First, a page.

Strength and Accuracy for the Guitarist


Your Weekly Dexterity and Stamina Exercise

Updated December 2, 2004


There's Something Here for Everyone!

Woodlawn Cemetery in the Bronx



A Salute to Giuliani

And that's not the famous New York City Mayor!

It's all about control, man. Yeah, I'm a control freak. You should be one too--in fact, you have to be a control freak to play guitar with any degree of musicality.

If you've played Mauro Giuliani, I don't have to tell you what a terrific composer he was. He wrote in what I consider to be the classic 'classical' style, utilizing themes from Rossini's operas and the little gem from Handel's 'Harmonious Blacksmith' that spawned this tiny variation. This is a fairly simple piece that can and is (usually) played in a student's third year with the instrument. I know a few recitalists who still play this piece, not because of its razzle-dazzle factor, but for its musicality. Listen to John Williams' rendition on his Virtuoso Variations recording for Columbia Records. It has a subdued razzle-dazzle. It's a neat piece.

What makes this particular variation interesting is the rests. John Williams, wonderful player, student of Segovia, master of the instrument, he still lets those bass notes in the variation ring through the ensuing rests! (As recorded in the previously mentioned album.)

I am sure that Giuliani wanted silence in the bass part when he penned those little sixteenth rests. Ink was precious in those days... Successfully performing those rests is a combination of both right and left hand technique. Obviously, once the note is plucked, you'd think the right hand technique was just about a done deal. Well, yes and no. Yeah, you've made your choice for volume and tone of attack, but something else is needed. First look at what you'll need to do with your left hand. Getting your finger off the C# (first beat, first measure) will result in a short duration for the note. How about the A that commences the second beat? Getting your left hand finger off an open string.... Not such a beast. Here's where right hand technique comes in. I use the fat side of my thumb to dampen the string after the initial attack. It works.

Making sure those rests come across as rests--bits of silence--makes the variation really have a bit of snap and crispness that is lost when the notes are allowed to ring. Try it.

Here is another gem you need to have in your library. I am sure all the classical guitarists who have been playing more than a year have this one already, but if you don't, grab a copy ASAP. It's the famous 120 Daily Studies for the Right Hand and has many exercises that link the type of techniques described above to a easy and brainless chord progression. Perfect for noodling in front of the TV!

Mauro Giuliani: 120 Studies For Right Hand Development Composed by Mauro Giuliani (1781-1829). For guitar. Format: instructional book. With fingerings. Technique and Classical Period. 20 pages. 9x12 inches. Published by Warner Brothers.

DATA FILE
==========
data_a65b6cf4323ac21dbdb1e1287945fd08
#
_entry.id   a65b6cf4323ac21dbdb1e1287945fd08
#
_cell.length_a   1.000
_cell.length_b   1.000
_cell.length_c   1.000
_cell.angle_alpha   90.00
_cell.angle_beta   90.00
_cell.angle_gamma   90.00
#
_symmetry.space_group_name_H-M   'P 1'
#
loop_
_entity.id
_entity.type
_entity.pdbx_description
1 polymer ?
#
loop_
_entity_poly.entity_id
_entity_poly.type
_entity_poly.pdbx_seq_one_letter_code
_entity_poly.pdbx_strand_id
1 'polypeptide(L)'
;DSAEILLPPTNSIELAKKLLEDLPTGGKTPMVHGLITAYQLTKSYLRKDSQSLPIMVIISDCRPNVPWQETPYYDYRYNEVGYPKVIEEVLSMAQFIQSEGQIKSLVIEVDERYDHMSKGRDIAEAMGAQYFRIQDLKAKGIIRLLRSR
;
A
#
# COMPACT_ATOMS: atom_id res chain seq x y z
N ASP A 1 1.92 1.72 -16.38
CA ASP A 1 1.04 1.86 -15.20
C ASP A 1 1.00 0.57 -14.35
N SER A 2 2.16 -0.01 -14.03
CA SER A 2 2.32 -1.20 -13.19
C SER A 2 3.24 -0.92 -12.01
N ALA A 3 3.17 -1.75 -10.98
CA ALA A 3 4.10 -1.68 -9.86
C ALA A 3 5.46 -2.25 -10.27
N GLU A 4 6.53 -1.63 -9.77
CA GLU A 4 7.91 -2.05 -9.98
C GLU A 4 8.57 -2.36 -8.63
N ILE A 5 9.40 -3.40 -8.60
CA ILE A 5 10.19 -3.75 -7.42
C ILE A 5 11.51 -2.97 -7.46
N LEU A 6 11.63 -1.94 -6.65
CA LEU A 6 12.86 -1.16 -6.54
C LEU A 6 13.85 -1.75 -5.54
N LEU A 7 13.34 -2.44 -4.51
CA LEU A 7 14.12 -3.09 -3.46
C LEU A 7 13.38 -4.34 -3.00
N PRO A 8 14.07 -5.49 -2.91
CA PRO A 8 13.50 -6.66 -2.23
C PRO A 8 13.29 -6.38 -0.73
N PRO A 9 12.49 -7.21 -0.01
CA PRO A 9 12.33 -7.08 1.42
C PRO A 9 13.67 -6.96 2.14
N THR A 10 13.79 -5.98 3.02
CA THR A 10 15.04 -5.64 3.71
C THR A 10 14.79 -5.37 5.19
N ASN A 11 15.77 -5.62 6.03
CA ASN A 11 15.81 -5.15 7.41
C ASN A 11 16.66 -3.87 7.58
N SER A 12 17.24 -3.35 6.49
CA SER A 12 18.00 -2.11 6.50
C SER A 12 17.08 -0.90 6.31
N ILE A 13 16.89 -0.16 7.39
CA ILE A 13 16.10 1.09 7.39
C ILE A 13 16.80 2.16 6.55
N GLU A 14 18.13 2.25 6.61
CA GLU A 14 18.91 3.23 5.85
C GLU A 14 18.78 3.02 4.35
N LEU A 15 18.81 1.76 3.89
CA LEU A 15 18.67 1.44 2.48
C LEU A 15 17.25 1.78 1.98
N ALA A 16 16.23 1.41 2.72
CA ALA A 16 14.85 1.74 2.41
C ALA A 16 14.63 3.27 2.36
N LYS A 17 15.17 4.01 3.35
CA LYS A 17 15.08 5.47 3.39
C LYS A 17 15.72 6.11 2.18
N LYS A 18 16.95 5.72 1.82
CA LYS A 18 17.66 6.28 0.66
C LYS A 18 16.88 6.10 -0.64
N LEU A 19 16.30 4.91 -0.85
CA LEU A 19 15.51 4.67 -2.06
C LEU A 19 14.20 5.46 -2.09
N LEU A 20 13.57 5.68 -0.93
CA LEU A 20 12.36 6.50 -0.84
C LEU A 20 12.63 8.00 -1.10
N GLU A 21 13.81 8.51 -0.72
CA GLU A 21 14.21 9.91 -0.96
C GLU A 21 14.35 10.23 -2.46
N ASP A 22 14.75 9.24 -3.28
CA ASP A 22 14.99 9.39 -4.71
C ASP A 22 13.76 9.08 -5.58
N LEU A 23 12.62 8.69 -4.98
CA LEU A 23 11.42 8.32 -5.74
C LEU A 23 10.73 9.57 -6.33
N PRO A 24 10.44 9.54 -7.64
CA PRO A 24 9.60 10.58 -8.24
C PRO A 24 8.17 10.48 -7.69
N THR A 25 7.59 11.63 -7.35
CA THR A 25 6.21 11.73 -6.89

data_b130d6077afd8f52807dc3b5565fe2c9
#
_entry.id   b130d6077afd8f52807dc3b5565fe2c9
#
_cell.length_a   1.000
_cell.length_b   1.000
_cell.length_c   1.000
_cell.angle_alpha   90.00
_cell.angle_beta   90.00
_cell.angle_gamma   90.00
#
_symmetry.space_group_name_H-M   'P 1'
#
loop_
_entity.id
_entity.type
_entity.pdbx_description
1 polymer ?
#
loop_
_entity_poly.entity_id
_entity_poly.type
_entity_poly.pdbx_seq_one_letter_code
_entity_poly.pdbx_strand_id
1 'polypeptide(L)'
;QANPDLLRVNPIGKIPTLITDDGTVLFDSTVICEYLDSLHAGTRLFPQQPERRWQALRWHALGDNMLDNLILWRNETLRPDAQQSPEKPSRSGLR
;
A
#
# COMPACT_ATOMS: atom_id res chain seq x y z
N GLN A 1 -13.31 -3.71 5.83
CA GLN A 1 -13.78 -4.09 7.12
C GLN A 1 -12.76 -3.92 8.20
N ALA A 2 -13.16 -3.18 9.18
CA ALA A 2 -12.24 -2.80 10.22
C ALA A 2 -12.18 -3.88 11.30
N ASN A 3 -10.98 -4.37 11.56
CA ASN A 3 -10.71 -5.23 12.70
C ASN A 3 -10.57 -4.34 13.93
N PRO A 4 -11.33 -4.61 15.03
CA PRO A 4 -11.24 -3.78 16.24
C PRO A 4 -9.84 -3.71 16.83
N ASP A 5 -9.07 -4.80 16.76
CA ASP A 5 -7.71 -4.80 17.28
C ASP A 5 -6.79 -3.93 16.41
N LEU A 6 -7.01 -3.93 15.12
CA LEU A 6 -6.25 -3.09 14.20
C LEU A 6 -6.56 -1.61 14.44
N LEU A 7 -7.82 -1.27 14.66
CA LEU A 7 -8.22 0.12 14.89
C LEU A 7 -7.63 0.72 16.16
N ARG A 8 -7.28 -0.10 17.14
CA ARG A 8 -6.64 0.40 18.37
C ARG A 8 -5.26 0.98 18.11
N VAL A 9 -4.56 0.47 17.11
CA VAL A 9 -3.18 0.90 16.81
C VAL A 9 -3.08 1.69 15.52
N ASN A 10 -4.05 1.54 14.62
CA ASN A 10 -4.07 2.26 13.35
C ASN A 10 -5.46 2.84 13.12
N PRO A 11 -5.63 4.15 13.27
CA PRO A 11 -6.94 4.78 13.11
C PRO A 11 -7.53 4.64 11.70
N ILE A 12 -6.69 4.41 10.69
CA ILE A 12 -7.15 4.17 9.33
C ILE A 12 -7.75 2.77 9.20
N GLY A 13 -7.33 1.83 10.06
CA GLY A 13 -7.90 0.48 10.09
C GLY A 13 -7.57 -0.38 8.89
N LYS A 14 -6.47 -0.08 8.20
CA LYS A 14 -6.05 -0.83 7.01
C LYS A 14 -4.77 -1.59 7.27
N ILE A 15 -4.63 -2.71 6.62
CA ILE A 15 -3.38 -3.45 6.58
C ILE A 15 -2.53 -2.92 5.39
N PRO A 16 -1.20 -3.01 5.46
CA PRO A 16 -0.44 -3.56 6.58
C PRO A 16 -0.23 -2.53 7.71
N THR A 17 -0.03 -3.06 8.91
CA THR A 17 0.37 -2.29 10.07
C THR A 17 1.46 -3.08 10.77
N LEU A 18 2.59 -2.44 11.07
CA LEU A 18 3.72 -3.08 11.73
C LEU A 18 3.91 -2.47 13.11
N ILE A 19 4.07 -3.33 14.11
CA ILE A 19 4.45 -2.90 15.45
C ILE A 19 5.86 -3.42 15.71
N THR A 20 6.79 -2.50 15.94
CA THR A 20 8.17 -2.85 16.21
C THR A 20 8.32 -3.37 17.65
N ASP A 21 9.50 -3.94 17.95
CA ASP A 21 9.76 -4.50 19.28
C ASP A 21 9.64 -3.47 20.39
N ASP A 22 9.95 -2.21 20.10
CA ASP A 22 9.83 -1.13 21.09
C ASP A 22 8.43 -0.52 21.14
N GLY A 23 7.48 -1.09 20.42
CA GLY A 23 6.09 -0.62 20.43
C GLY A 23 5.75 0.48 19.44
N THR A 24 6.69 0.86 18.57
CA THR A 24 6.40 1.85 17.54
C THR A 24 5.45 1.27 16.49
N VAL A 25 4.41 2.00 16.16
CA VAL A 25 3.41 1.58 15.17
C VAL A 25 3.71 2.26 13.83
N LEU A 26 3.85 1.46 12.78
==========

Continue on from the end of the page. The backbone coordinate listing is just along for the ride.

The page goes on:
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Enjoy these exercises and come back next week for more!.

  LOW END  By Harry George Pellegrin.  The first in the Gary Morrissey series of mysteries.  Dealing with modern subject matter in the classic style of the 1940's Mystery Noire masters--think Raymond Chandler in New York in the 1980's...  LOW END is the story of a drug addict who is murdered after he believes he has found evidence of a major government conspiracy.  Is it only drug-induced paranoia?  Might be, except his paranoia could be considered justified: he was murdered, after all.  Friend Gary Morrissey takes it upon himself to find out just what happened and lands himself in the crosshairs.
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Classic Guitar Method  Composed, written, transcribed, edited and arranged by Harry G. Pellegrin: Now in one volume, much of what the novice classical guitarist will need to know to lead him or her to the recital stage. From proper instrument care and maintenance to the necessary technical skills, musical mind-set, and the standard repertoire—all exposed and explored with enough detail and insight that the student will wish to keep this book handy years to come as a ready reference source.
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DEEP END: The Wreck of the Eddie Fitz  By Harry George Pellegrin. A mystery novel. Involving a semi-professional musician and a Kreyol death cult, DEEP END takes the reader from the bottom of Long Island Sound to the steamy streets and Blues clubs of New Orleans. Alternative spirituality does battle with the common working man.  Published by PAB Entertainment Group in association with
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Reflecting Pools    Original Music by Harry G. Pellegrin:
Reflecting Pools is a departure for me as it is totally keyboard. Well, the guitar did show up on one track...

"...Reflecting Pools is a notable first album [for Mr. Pellegrin]. A dramatic sense of tonality and mood are propelled by exemplary musicianship and exciting compositional exploits."

Available through

...And containing nine tracks that are relaxing, inspirational -- sounds like a snooze. Not really, this is great stuff to listen to on a rainy afternoon, while with your significant other (nudge, nudge, know what I mean?) Please visit the Reflecting Pools page on this site or

In That Zone, is now out! Please visit for details and to order.

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